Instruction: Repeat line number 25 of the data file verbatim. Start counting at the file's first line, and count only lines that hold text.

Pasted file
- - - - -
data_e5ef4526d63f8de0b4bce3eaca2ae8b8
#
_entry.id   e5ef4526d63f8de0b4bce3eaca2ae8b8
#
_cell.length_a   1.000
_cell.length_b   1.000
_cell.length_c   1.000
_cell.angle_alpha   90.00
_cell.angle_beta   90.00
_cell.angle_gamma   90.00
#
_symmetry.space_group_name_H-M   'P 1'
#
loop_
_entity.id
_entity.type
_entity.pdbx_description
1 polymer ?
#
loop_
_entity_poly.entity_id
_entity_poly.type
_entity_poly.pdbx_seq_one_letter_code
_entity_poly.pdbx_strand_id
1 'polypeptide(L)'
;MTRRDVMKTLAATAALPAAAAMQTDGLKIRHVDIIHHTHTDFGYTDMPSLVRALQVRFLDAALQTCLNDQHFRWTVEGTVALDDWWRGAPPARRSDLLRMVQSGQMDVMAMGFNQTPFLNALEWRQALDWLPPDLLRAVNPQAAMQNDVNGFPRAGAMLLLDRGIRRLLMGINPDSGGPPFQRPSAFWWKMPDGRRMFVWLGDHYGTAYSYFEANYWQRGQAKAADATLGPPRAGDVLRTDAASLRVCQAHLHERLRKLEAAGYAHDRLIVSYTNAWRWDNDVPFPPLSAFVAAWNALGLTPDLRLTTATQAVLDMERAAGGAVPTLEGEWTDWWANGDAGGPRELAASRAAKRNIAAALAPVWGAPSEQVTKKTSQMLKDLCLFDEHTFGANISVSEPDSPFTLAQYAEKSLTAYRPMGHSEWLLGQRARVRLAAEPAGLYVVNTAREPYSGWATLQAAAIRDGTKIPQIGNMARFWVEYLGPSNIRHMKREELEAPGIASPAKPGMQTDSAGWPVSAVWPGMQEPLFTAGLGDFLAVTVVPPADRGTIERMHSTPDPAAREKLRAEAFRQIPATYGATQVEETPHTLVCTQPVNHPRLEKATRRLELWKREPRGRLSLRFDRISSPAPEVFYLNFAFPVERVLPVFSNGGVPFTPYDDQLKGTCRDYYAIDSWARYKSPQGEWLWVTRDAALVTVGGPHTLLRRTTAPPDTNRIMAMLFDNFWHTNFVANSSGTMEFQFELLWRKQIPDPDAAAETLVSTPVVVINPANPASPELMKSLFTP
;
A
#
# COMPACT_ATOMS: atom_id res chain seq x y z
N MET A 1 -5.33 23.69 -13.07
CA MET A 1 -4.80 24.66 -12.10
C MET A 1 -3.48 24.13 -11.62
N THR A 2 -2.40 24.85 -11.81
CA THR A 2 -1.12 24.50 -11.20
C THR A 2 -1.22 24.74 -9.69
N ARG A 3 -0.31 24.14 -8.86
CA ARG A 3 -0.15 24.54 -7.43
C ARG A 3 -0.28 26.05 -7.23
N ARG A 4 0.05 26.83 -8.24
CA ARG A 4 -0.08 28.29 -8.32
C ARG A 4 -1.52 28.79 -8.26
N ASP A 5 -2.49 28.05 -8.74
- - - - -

1 'polypeptide(L)'